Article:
Home' Trinidad and Tobago Guardian : February 4th 2014 Contents A61
Tuesday, February 4, 2014 www.guardian.co.tt Guardian
LEGAL NOTICE NO. 264
REPUBLIC OF TRINIDAD AND TOBAGO
THE LAND ACQUISITION ACT, CHAP. 58:01
MADE BY THE PRESIDENT UNDER SECTION 4(1) OF THE
LAND ACQUISITION ACT
1. This Order may be cited as the Land Acquisition
(Possession of Land Prior to Formal Vesting in the
State) (No. 57) Order, 2013.
2. The Permanent Secretary, Ministry of Works and
Infrastructure is authorised to take possession of
the parcel of land comprising 30 square metres
more or less, situate at Bridge B 1/9, Old Talparo
Road, in the Ward of San Rafael, in the County of
St. George and said to belong now or formerly to the
Estate of Stella Kelly and described in the
Notification in the Trinidad and Tobago Gazette,
Legal Supplement Part B, Volume 52, No. 37, dated
18th March, 2013, as Legal Notice No. 48 of 2013,
before the formal vesting of the land in the State,
and to apply it to the purpose for which it is intended
to be put on acquisition.
3. Further particulars of the location and description
of the land may be obtained from the Office of the
Director of Surveys, 118, Frederick Street,
Dated this 19th day of December, 2013.
Acting Secretary to Cabinet
NOTE: Section 4(2)(d) of the Land Acquisition Act requires that this Order
be published and served in the manner set out in section 3(l) and
(2) respectively, of the Act.
American speedskater Charles Jewtraw
won the opening contest, the 500 metres,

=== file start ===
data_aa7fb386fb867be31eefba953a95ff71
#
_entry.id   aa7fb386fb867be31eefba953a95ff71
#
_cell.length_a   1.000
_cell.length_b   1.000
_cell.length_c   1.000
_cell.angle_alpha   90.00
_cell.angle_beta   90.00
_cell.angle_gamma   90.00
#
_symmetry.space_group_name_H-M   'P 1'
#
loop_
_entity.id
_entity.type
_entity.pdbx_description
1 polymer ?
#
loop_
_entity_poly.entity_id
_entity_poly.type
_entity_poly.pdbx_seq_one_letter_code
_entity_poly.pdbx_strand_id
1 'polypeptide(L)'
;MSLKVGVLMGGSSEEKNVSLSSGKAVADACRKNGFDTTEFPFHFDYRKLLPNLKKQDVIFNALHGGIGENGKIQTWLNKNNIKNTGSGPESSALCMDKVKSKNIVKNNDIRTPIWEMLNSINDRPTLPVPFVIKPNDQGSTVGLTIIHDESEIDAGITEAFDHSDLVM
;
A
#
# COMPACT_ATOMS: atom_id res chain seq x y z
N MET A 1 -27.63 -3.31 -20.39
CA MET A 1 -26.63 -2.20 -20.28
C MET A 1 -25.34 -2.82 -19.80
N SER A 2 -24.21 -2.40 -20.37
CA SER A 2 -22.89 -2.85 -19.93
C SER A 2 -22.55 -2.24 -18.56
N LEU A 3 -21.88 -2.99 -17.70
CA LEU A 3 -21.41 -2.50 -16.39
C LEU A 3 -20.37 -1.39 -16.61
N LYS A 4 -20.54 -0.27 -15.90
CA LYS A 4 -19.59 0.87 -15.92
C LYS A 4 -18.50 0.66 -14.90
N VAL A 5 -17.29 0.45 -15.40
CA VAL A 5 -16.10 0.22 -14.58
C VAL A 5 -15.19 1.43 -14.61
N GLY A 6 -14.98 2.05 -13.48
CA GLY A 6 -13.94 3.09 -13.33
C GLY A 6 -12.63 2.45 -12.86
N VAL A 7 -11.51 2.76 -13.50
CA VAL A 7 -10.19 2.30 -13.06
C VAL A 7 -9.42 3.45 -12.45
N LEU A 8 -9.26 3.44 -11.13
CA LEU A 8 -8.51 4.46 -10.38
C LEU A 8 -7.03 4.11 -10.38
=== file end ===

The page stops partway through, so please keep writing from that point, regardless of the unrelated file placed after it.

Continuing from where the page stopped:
prompting the Boston Globe to slap the
headline "Our Flag At Top Of Olympic
Mast" atop The Associated Press story.
Read a few paragraphs into it and you ll
learn that the swinging-arm style that
has become mandatory for sprinters since
was considered revolutionary when Jew-
traw and US teammate Joe Moore (who
finished 8th) unveiled it before a handful
of "gaping" Norwegian, Finnish and
But it didn t take long to figure out
why those traditional Nordic powers were
so eager to get their own Olympics.
Cross-country sensation Thorleif Haug
won three golds, enabling Norway to top
the medals table with 17 total. In what
turned out to be a historical footnote,
Haug was also awarded the bronze in the
ski jump in 1924; but 50 years later a
scoring error was confirmed and the
medal was finally delivered---by Haug s
daughter no less---to its rightful owner,
American Anders Haugen.
Finland finished second with 11, thanks
to Clas Thunberg s speed-skating haul
of three golds, a silver and a bronze. The
28 medals by Norway and Finland were
more than all the rest of the competing
The United States and Britain finished
tied for third with four medals each.
Canada won only one medal, but served
notice it was a hockey power to be reck-
oned with by scoring 122 goals and allow-
ing just three en route to the gold. (AP)
Continues from Page A60
Haug also awarded bronze for ski jump in 1924
SAN DIEGO---The chance to win a third straight
America s Cup with Oracle Team USA was a bigger
allure to skipper Jimmy Spithill than taking a big-
money offer from a foreign challenger.
Spithill announced yesterday that he ll be back
with Oracle Team USA for the 35th America s Cup,
which is expected to be held in August 2017.
The 34-year-old Australian said his relationships